This Maharashtra Election has been the much awaited one both in terms of ultimate winners and announcement of dates. The ruling alliance here has a scam infested background of 15 years like their counterpart UPA alliance at the centre which was finally thrown out of power after its rule for 10 years. Analysts rate this election as a golden chance for the Mahayuti to come into power. On the flip side both alliances irrespective of their chances are still fighting for an elusive seat sharing formula. The Congress-NCP fight over seats has led to a few of their leaders and former ministers shifting loyalty by joining the opposition alliance. The ruling alliance rates their chances high sticking to the development agenda and also has several Chief Ministerial aspirants.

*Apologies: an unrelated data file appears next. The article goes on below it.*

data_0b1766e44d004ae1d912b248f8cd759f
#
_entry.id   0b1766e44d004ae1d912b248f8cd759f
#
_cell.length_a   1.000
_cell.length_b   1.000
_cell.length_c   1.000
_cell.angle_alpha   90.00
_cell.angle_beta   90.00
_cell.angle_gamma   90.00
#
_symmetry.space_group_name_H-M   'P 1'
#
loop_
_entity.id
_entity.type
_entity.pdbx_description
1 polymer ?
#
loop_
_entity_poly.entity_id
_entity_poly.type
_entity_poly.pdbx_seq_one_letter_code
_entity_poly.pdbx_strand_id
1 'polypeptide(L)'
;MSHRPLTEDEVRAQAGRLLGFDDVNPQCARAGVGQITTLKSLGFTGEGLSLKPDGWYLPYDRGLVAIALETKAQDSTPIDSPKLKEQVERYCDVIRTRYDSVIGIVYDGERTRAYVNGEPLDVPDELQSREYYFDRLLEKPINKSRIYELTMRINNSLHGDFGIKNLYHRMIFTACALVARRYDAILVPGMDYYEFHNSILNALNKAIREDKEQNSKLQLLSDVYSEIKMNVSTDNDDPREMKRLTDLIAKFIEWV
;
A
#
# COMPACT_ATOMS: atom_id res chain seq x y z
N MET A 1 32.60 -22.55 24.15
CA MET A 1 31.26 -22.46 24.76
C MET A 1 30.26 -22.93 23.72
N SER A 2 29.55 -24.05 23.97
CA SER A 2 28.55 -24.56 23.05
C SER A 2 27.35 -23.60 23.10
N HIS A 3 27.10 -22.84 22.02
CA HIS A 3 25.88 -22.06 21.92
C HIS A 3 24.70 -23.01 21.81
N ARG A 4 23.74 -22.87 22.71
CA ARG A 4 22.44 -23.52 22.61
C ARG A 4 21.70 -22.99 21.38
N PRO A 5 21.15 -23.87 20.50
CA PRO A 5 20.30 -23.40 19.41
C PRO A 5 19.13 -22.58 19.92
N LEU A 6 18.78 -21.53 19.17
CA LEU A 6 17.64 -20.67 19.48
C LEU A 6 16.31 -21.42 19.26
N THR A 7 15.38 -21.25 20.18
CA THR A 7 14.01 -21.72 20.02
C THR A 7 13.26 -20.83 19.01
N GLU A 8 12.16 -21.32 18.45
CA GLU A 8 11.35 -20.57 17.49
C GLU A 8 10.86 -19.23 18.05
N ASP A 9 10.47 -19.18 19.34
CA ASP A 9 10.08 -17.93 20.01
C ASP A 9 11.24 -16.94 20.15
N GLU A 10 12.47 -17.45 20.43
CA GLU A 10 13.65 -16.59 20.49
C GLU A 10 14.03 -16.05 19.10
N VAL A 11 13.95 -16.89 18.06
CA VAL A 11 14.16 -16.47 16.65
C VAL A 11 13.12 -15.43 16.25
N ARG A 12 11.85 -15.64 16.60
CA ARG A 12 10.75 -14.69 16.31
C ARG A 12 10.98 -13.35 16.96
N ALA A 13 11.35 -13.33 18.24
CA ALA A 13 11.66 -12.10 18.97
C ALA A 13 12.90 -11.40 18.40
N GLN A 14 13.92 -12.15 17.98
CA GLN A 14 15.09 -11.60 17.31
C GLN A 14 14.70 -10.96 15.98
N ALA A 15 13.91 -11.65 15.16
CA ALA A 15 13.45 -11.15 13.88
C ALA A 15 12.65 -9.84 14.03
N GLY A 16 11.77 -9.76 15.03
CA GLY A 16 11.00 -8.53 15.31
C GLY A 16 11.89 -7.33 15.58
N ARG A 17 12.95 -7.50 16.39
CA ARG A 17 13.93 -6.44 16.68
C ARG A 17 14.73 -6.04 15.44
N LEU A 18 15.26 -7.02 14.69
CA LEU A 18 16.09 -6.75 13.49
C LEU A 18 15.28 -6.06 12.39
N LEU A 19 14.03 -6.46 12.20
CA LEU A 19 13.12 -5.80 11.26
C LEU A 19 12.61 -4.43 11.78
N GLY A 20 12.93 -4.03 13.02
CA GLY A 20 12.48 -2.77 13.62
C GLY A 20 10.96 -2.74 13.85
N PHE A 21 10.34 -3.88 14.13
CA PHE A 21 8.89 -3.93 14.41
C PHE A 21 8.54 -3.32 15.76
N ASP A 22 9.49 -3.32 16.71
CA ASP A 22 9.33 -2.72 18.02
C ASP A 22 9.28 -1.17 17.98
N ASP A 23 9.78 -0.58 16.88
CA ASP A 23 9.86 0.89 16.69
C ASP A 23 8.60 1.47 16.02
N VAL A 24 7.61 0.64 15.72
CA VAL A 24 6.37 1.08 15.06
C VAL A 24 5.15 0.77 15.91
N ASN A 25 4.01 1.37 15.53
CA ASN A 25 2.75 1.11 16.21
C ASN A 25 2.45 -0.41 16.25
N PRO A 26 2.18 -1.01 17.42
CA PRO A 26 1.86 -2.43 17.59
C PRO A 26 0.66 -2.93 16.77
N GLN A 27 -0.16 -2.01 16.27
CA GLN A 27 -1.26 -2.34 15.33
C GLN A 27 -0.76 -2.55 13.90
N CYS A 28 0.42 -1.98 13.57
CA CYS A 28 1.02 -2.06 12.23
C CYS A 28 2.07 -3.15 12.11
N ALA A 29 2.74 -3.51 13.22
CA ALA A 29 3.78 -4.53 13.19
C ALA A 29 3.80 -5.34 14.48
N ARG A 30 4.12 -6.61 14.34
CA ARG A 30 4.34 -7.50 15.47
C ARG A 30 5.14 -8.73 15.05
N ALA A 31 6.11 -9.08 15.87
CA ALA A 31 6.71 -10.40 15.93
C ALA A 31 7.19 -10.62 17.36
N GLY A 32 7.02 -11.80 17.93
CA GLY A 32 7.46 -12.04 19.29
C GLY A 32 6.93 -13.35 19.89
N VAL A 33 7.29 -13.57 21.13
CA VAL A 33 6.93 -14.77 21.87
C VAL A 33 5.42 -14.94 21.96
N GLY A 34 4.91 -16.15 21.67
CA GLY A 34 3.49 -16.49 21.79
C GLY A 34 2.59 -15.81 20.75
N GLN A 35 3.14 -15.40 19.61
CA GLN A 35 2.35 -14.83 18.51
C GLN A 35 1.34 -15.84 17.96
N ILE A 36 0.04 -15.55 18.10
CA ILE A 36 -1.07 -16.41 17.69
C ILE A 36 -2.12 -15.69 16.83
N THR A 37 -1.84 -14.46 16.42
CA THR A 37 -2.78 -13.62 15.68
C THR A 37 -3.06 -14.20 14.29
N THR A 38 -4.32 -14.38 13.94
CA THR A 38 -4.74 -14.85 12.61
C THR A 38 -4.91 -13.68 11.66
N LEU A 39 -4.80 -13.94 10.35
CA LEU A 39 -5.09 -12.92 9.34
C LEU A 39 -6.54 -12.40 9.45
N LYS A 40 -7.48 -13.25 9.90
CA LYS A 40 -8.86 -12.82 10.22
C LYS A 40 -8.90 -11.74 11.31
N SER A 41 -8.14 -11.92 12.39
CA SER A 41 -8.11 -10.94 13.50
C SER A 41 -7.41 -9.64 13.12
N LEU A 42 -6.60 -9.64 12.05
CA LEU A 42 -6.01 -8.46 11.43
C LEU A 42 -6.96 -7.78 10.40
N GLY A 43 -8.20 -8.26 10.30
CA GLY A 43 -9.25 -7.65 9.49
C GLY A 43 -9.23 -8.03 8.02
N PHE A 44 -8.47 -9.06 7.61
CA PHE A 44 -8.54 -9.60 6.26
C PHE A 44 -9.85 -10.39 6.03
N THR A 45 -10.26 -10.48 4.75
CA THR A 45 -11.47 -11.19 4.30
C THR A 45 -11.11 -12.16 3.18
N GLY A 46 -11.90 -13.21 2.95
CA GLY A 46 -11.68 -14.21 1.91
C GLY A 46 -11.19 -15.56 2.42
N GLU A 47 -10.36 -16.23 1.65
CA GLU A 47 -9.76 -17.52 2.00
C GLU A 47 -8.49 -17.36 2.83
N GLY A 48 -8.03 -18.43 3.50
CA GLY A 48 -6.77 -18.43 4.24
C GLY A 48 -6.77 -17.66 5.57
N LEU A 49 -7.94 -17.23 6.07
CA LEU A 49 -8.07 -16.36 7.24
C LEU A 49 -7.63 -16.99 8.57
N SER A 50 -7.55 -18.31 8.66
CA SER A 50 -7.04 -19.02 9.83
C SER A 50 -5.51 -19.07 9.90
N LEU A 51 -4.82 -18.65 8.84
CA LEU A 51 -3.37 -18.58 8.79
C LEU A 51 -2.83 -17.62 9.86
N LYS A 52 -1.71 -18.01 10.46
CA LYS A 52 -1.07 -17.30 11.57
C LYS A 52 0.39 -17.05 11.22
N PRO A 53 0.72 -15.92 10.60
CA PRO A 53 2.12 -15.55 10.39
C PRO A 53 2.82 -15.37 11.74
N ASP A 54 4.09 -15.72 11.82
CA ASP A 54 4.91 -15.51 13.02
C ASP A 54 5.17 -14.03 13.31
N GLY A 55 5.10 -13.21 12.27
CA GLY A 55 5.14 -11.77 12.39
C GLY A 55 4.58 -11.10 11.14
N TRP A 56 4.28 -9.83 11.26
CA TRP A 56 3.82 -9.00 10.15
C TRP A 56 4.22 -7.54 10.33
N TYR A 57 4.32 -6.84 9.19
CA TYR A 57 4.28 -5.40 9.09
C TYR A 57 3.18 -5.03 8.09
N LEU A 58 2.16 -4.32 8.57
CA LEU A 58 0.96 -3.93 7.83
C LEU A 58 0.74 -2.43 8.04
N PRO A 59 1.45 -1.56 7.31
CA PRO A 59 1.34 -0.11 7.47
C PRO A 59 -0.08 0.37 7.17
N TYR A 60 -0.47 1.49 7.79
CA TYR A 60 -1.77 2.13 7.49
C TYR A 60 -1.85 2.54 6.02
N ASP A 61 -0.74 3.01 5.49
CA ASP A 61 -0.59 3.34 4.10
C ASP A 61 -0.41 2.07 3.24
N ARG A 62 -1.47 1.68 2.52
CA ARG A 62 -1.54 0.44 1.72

The BJP-Shiv Sena bickering over seats has several basic reasons: Shiv Sena has been the main regional party in Maharashtra and so it wants to be treated like the major partner; however the results in General Elections-2014 and Maharashtra Assembly Elections-2009 show that the surging BJP had won more seats than the Sena by contesting less number of seats; Shiv Sena was considerably weakened by the formation of Maharashtra Navnirman Sena (MNS) by Raj Thackeray prior to 2009 and was almost marginalized before sort of being rescued by the BJP in 2014 riding on the Modi wave with the MNS now getting marginalized due to confused stands; so BJP wants more or at least equal number of seats; both parties have Chief Ministerial aspirants and therefore have to have more seats than the other so that their respective aspirants could eventually become the Chief Minister.